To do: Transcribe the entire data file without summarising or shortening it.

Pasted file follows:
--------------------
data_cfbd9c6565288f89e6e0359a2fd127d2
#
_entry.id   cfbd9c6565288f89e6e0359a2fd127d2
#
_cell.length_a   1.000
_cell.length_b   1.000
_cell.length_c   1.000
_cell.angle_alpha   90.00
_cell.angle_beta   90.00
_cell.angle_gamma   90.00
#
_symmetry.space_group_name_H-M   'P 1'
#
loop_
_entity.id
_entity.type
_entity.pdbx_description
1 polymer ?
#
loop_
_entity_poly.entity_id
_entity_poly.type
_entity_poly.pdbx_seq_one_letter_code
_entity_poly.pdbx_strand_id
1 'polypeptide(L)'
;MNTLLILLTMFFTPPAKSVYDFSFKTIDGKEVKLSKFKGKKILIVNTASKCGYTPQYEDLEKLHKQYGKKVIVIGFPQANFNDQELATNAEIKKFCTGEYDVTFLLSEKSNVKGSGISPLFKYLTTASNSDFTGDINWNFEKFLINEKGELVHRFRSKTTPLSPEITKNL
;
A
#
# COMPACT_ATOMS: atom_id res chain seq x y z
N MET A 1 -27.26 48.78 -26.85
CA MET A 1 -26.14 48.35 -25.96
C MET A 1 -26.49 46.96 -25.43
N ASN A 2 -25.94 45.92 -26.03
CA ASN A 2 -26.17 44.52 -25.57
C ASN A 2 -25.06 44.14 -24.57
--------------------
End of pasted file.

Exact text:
data_cfbd9c6565288f89e6e0359a2fd127d2
#
_entry.id   cfbd9c6565288f89e6e0359a2fd127d2
#
_cell.length_a   1.000
_cell.length_b   1.000
_cell.length_c   1.000
_cell.angle_alpha   90.00
_cell.angle_beta   90.00
_cell.angle_gamma   90.00
#
_symmetry.space_group_name_H-M   'P 1'
#
loop_
_entity.id
_entity.type
_entity.pdbx_description
1 polymer ?
#
loop_
_entity_poly.entity_id
_entity_poly.type
_entity_poly.pdbx_seq_one_letter_code
_entity_poly.pdbx_strand_id
1 'polypeptide(L)'
;MNTLLILLTMFFTPPAKSVYDFSFKTIDGKEVKLSKFKGKKILIVNTASKCGYTPQYEDLEKLHKQYGKKVIVIGFPQANFNDQELATNAEIKKFCTGEYDVTFLLSEKSNVKGSGISPLFKYLTTASNSDFTGDINWNFEKFLINEKGELVHRFRSKTTPLSPEITKNL
;
A
#
# COMPACT_ATOMS: atom_id res chain seq x y z
N MET A 1 -27.26 48.78 -26.85
CA MET A 1 -26.14 48.35 -25.96
C MET A 1 -26.49 46.96 -25.43
N ASN A 2 -25.94 45.92 -26.03
CA ASN A 2 -26.17 44.52 -25.57
C ASN A 2 -25.06 44.14 -24.57